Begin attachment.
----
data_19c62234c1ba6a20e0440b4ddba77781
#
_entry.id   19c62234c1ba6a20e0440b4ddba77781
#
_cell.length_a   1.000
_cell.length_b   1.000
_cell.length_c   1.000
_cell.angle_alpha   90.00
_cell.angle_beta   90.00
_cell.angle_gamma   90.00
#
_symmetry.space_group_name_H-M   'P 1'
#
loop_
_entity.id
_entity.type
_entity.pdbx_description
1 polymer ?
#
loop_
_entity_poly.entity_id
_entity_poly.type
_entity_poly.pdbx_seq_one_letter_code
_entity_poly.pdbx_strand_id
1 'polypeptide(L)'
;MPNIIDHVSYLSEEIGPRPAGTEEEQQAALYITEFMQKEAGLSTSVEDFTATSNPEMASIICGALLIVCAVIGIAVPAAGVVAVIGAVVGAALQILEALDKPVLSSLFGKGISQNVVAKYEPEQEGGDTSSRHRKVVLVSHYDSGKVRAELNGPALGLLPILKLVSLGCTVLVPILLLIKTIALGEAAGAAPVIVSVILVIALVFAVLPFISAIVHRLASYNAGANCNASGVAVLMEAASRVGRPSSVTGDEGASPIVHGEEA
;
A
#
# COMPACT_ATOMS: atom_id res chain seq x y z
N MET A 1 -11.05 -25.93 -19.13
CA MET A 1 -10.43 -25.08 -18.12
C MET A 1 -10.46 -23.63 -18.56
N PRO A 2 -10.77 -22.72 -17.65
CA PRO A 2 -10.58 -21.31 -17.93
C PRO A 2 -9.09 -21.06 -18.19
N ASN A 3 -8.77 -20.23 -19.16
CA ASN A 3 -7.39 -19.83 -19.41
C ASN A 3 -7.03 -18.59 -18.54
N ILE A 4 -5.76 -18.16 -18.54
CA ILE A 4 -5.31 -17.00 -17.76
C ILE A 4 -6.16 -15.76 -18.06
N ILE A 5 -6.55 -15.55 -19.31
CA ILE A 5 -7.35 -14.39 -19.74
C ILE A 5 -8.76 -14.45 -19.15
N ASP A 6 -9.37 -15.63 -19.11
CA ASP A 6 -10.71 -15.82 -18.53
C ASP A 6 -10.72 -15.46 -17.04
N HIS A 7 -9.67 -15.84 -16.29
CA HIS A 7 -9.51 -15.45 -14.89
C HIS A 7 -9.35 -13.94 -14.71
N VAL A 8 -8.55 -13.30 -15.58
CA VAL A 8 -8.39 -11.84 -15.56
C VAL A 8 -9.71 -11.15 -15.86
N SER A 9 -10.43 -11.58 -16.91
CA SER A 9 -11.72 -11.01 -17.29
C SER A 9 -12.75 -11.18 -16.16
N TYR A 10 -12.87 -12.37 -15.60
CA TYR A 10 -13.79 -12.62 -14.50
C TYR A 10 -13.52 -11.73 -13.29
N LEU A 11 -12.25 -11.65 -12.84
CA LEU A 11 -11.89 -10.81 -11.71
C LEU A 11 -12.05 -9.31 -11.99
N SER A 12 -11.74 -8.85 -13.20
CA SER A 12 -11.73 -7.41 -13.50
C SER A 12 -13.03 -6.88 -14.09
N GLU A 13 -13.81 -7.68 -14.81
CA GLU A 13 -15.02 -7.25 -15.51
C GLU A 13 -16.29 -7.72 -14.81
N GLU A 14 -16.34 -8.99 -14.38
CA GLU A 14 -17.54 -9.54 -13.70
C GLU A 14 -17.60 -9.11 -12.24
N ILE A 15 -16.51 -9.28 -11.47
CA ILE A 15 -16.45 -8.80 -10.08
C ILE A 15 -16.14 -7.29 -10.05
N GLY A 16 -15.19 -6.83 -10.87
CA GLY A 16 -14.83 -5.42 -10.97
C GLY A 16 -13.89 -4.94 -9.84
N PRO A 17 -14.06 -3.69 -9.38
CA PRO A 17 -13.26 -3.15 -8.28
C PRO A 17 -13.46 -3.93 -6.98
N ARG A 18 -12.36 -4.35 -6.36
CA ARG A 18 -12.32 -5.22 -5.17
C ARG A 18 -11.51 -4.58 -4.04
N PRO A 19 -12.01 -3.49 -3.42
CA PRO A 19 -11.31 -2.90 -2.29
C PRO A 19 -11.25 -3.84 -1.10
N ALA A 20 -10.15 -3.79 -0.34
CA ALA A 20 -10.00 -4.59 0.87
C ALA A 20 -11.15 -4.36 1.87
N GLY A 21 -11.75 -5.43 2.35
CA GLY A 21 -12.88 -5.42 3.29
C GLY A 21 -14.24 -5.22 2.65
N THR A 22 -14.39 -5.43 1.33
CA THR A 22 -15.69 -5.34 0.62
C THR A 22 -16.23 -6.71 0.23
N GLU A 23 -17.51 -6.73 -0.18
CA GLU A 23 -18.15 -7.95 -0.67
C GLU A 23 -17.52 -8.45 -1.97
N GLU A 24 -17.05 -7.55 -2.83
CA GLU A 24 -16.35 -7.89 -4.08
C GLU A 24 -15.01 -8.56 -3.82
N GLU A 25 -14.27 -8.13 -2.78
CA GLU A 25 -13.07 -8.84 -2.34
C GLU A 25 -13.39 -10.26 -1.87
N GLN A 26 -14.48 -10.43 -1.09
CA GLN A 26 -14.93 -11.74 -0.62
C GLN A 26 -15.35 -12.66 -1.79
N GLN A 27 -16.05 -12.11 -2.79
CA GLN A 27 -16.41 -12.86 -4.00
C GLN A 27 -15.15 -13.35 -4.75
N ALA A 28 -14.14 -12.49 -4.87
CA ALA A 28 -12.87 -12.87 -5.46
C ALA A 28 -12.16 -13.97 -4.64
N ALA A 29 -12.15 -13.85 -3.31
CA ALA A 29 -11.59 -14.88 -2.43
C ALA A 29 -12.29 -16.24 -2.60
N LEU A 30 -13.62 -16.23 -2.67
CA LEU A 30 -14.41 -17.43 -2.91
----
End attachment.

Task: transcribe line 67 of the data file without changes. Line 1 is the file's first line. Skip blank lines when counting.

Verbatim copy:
N GLU A 13 -13.81 -7.68 -14.81